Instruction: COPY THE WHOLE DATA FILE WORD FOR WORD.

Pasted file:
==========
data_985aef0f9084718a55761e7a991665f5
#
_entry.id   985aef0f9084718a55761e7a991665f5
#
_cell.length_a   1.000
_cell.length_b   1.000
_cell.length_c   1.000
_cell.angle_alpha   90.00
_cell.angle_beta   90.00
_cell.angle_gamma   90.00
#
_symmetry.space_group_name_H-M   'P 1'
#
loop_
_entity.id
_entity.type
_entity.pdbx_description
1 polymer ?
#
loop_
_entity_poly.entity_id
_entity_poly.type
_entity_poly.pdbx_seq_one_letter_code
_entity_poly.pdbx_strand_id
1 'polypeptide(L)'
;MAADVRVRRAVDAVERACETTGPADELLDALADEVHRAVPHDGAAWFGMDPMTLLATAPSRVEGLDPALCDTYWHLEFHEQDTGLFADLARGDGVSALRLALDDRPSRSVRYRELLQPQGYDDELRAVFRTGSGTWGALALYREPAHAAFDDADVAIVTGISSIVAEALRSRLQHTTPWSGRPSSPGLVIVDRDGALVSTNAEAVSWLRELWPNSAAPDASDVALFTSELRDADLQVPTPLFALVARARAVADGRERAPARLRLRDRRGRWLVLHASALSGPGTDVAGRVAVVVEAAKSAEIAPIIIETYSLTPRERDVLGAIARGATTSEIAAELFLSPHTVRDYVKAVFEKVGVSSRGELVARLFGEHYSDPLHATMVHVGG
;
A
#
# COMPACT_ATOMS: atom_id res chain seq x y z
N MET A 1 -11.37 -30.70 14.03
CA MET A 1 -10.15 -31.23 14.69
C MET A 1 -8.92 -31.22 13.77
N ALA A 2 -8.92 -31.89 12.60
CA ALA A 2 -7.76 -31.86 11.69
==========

data_985aef0f9084718a55761e7a991665f5
#
_entry.id   985aef0f9084718a55761e7a991665f5
#
_cell.length_a   1.000
_cell.length_b   1.000
_cell.length_c   1.000
_cell.angle_alpha   90.00
_cell.angle_beta   90.00
_cell.angle_gamma   90.00
#
_symmetry.space_group_name_H-M   'P 1'
#
loop_
_entity.id
_entity.type
_entity.pdbx_description
1 polymer ?
#
loop_
_entity_poly.entity_id
_entity_poly.type
_entity_poly.pdbx_seq_one_letter_code
_entity_poly.pdbx_strand_id
1 'polypeptide(L)'
;MAADVRVRRAVDAVERACETTGPADELLDALADEVHRAVPHDGAAWFGMDPMTLLATAPSRVEGLDPALCDTYWHLEFHEQDTGLFADLARGDGVSALRLALDDRPSRSVRYRELLQPQGYDDELRAVFRTGSGTWGALALYREPAHAAFDDADVAIVTGISSIVAEALRSRLQHTTPWSGRPSSPGLVIVDRDGALVSTNAEAVSWLRELWPNSAAPDASDVALFTSELRDADLQVPTPLFALVARARAVADGRERAPARLRLRDRRGRWLVLHASALSGPGTDVAGRVAVVVEAAKSAEIAPIIIETYSLTPRERDVLGAIARGATTSEIAAELFLSPHTVRDYVKAVFEKVGVSSRGELVARLFGEHYSDPLHATMVHVGG
;
A
#
# COMPACT_ATOMS: atom_id res chain seq x y z
N MET A 1 -11.37 -30.70 14.03
CA MET A 1 -10.15 -31.23 14.69
C MET A 1 -8.92 -31.22 13.77
N ALA A 2 -8.92 -31.89 12.60
CA ALA A 2 -7.76 -31.86 11.69